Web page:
Somber Reflections

It was five years ago today that I got the terrible news that Helen Hill had been murdered in her home. She will not be forgotten.

A few months ago I had the decidedly bittersweet pleasure of viewing Helen’s final film, The Florestine Collection, which was completed by her husband Paul Gailiunas. A true labor of love, the final product is a really fine piece of cinema. It was a trip to chat briefly with Paul at the screening, as I never thought I’d see him in this city again. I regret I wasn’t able to spend more time catching up with him, but parental responsibilities intervened.

I suppose this would be a fitting time to mention that ROX #96 is finally complete. (Read my production notes if you are not clear on the connection.) We’ve broken the episode into three parts for online viewing. Part 1 touches on Helen’s passing. Watch it now.

Meanwhile, what of the city and the persistence of violent crime? I can’t say it any better than this missive from SilenceIsViolence:

Today begins a month of somber reflection, and of focused rededication, for the community-led movement that has come to be known as SilenceIsViolence. Five years ago on this day, local musician Dinerral Shavers was murdered as he tried to protect his family — and a week of cruel, relentless killing took hold across our city. When another beloved local artist, filmmaker Helen Hill, was shot in her home one week after Dinerral’s death, the Times-Picayune declared that “Killings Bring the City to its Bloodied Knees.” For once, such a headline did not seem overly sensationalistic.

The city banded together after that week in early 2007, marching together by the thousands to City Hall, and demanding that city leadership do more to support victims, to fix a broken criminal justice system, and to partner with a population frankly desperate for a safer, more civil city. City leaders stood, and listened, and vowed to make the homicide crisis their #1 priority.

Five years later, where are we? Sadly, in a city that is, if anything, less safe than before. The homicide rate has climbed steadily over the past year, and for the first time since 2007 we risk losing 200 of our residents to murder this year. Beyond unacceptable, this situation in a city our size is actually insane.

From time to time, city leadership utters the same vows we heard in 2007: that safety is the #1 priority, that proactive services for vulnerable young people, and support for victims and their families, are a city-wide focus. But those vows are starting to sound pretty empty.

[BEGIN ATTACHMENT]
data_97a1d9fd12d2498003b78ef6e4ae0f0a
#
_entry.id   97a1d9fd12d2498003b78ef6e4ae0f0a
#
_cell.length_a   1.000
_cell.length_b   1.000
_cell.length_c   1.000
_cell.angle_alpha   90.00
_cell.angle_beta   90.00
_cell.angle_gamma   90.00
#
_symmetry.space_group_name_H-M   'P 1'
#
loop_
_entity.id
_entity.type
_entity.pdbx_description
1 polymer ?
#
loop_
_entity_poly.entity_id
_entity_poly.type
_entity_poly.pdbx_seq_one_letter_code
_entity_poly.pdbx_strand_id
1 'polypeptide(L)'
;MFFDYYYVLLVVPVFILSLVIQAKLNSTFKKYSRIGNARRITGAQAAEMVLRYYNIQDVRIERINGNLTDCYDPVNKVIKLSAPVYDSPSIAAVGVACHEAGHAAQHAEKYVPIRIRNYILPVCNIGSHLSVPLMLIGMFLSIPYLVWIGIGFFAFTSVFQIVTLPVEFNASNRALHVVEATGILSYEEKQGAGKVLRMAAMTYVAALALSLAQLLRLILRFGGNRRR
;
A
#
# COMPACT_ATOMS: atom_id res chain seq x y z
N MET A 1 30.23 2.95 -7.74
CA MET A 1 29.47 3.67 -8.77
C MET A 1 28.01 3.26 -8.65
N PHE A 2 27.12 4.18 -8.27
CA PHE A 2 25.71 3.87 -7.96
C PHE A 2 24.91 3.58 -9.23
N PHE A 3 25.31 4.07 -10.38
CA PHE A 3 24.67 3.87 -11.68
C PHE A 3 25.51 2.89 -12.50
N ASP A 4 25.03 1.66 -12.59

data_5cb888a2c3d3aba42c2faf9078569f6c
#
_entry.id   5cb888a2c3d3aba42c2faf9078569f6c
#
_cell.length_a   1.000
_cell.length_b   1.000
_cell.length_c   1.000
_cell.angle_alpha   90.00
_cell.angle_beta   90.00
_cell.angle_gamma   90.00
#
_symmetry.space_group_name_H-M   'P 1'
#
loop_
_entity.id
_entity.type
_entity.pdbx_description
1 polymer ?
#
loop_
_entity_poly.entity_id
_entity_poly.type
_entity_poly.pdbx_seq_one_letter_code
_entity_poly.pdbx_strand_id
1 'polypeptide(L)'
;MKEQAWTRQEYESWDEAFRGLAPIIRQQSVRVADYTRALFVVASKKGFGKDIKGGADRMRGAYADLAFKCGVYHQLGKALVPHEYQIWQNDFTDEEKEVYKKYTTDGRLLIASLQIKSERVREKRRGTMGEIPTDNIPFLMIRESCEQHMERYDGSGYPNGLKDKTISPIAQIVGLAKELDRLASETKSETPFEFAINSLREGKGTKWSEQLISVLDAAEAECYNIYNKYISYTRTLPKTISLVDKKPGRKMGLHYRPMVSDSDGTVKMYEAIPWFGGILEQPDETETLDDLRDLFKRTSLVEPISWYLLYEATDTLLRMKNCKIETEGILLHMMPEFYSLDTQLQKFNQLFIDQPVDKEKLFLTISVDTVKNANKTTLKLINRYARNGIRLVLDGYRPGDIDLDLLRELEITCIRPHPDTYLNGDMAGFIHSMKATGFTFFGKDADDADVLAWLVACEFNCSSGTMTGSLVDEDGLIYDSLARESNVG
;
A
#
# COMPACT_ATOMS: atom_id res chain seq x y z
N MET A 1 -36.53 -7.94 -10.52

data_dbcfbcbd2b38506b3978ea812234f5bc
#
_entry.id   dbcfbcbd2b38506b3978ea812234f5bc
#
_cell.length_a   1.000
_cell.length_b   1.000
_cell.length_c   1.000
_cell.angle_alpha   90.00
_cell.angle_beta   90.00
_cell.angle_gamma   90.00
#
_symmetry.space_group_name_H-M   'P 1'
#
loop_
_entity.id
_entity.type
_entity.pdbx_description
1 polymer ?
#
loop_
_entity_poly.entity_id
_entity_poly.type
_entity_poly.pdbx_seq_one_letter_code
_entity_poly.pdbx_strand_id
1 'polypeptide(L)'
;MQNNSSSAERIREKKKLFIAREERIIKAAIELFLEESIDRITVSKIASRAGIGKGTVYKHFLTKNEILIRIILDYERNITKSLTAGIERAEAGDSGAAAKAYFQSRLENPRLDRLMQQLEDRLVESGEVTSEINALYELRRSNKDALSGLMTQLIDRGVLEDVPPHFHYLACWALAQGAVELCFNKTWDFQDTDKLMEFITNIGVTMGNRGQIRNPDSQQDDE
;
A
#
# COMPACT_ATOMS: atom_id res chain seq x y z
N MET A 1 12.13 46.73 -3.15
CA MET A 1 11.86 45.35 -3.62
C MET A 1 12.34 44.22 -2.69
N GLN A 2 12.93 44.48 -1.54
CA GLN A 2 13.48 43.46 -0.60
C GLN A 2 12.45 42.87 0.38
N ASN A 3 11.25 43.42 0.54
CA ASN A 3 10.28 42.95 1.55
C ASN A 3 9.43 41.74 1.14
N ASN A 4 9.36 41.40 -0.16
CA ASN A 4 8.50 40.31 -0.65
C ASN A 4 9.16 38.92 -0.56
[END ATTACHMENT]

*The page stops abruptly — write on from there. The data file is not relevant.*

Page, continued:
Certain families do receive support. They are the families of victims like Dinerral and Helen — victims who, for whatever reason, grip the public’s attention and the media’s concern. But in the five years SilenceIsViolence has spent working with victims outside that spotlight, we have seen hundreds more who never receive material, emotional, or basic logistical support in the aftermath of their loss. Most victim families have a hard time even reaching their own homicide detective or prosecutor by phone. Meanwhile, the first thing we now learn about victims of violence from the police and the media — and often the only thing these families will ever see in print about their loved one — is a prior arrest record. This without consideration of the severity or relevance of these records, or even of whether the arrests were ever tested in a court of law. And without the slightest compassion for the families that must read these postings, and whose sense of betrayal and further eroding trust in the system is eating away at any chance of constructive community/system collaboration.

Last week, many of you answered our call to support these forgotten victim families. You sent contributions that have purchased clothes and food for sisters and brothers of those lost; furniture for witnesses who must independently relocate; and childcare for parents who have lost a partner. Thank you for your unquestioning compassion for those in need. Tragically, this need only increases with each passing day, and we invite the support of every concerned citizen who is able to give something to a traumatized family. We are happy to connect you directly with those families, or you can make a tax-deductible contribution to SilenceIsViolence, and we will distribute 100% of the donation for you. Those who contribute $75 or more will be recognized as “Peace Agents” for 2012, and will be invited to participate in our annual second-line parade, to be held on April 1 of the coming year. You can donate or reach us for family contact information by visiting our website, www.silenceisviolence.org.

Over the coming month, as we approach the annual Strike Again Crime (January 23-28), SilenceIsViolence will seek to re-engage our city in remembrances and efforts on behalf of these who are victims of, or vulnerable to, violence. Each week, we will tell you individual stories about the families we serve, and the victims they mourn. These stories are compiled in a Victim Allies Project report to be released at the end of January, including data detailing our findings over the past year with respect to law enforcement, criminal justice, and other official civic interactions with these families.

Details about Strike Against Crime week activities will be forthcoming over the coming weeks, as well. Meanwhile, thank you once again for your support during a year that has been very difficult for all of those who desire a more respectful and safer New Orleans.

Please join me in supporting SilenceIsViolence.

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